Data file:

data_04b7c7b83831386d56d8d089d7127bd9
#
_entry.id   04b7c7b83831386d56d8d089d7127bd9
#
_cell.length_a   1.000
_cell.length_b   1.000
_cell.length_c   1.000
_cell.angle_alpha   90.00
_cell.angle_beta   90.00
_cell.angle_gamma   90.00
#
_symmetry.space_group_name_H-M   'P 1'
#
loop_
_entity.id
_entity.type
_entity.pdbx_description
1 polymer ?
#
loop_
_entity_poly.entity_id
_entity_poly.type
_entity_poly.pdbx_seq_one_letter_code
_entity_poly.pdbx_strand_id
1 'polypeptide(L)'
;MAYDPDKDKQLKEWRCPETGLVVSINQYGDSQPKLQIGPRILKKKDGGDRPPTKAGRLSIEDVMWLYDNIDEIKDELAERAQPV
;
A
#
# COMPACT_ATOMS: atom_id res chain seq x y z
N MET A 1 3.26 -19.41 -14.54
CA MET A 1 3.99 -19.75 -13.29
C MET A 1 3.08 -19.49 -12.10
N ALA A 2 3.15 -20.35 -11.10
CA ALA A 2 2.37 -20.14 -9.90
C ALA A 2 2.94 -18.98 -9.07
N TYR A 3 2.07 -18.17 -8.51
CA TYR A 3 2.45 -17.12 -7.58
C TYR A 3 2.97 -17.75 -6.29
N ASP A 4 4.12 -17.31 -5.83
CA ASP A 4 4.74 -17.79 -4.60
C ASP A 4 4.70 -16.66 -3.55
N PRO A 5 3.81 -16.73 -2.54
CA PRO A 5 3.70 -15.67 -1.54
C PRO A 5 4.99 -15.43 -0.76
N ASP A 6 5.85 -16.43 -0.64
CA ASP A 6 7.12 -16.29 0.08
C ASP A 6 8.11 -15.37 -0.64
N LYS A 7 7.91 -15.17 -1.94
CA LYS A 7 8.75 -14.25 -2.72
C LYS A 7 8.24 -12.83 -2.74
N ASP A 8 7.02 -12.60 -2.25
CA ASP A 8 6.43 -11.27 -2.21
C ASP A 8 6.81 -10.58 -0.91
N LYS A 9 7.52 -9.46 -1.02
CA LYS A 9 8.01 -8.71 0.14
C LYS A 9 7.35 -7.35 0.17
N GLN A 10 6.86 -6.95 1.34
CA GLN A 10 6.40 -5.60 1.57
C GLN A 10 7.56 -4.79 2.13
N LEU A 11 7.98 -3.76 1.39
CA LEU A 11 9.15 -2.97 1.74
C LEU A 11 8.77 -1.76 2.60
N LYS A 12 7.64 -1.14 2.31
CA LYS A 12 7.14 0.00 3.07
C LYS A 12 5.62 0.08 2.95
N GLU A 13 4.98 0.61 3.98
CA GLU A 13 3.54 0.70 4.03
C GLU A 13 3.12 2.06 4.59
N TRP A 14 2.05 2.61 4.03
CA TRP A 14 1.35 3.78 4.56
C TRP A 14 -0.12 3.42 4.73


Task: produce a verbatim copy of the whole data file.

data_04b7c7b83831386d56d8d089d7127bd9
#
_entry.id   04b7c7b83831386d56d8d089d7127bd9
#
_cell.length_a   1.000
_cell.length_b   1.000
_cell.length_c   1.000
_cell.angle_alpha   90.00
_cell.angle_beta   90.00
_cell.angle_gamma   90.00
#
_symmetry.space_group_name_H-M   'P 1'
#
loop_
_entity.id
_entity.type
_entity.pdbx_description
1 polymer ?
#
loop_
_entity_poly.entity_id
_entity_poly.type
_entity_poly.pdbx_seq_one_letter_code
_entity_poly.pdbx_strand_id
1 'polypeptide(L)'
;MAYDPDKDKQLKEWRCPETGLVVSINQYGDSQPKLQIGPRILKKKDGGDRPPTKAGRLSIEDVMWLYDNIDEIKDELAERAQPV
;
A
#
# COMPACT_ATOMS: atom_id res chain seq x y z
N MET A 1 3.26 -19.41 -14.54
CA MET A 1 3.99 -19.75 -13.29
C MET A 1 3.08 -19.49 -12.10
N ALA A 2 3.15 -20.35 -11.10
CA ALA A 2 2.37 -20.14 -9.90
C ALA A 2 2.94 -18.98 -9.07
N TYR A 3 2.07 -18.17 -8.51
CA TYR A 3 2.45 -17.12 -7.58
C TYR A 3 2.97 -17.75 -6.29
N ASP A 4 4.12 -17.31 -5.83
CA ASP A 4 4.74 -17.79 -4.60
C ASP A 4 4.70 -16.66 -3.55
N PRO A 5 3.81 -16.73 -2.54
CA PRO A 5 3.70 -15.67 -1.54
C PRO A 5 4.99 -15.43 -0.76
N ASP A 6 5.85 -16.43 -0.64
CA ASP A 6 7.12 -16.29 0.08
C ASP A 6 8.11 -15.37 -0.64
N LYS A 7 7.91 -15.17 -1.94
CA LYS A 7 8.75 -14.25 -2.72
C LYS A 7 8.24 -12.83 -2.74
N ASP A 8 7.02 -12.60 -2.25
CA ASP A 8 6.43 -11.27 -2.21
C ASP A 8 6.81 -10.58 -0.91
N LYS A 9 7.52 -9.46 -1.02
CA LYS A 9 8.01 -8.71 0.14
C LYS A 9 7.35 -7.35 0.17
N GLN A 10 6.86 -6.95 1.34
CA GLN A 10 6.40 -5.60 1.57
C GLN A 10 7.56 -4.79 2.13
N LEU A 11 7.98 -3.76 1.39
CA LEU A 11 9.15 -2.97 1.74
C LEU A 11 8.77 -1.76 2.60
N LYS A 12 7.64 -1.14 2.31
CA LYS A 12 7.14 0.00 3.07
C LYS A 12 5.62 0.08 2.95
N GLU A 13 4.98 0.61 3.98
CA GLU A 13 3.54 0.70 4.03
C GLU A 13 3.12 2.06 4.59
N TRP A 14 2.05 2.61 4.03
CA TRP A 14 1.35 3.78 4.56
C TRP A 14 -0.12 3.42 4.73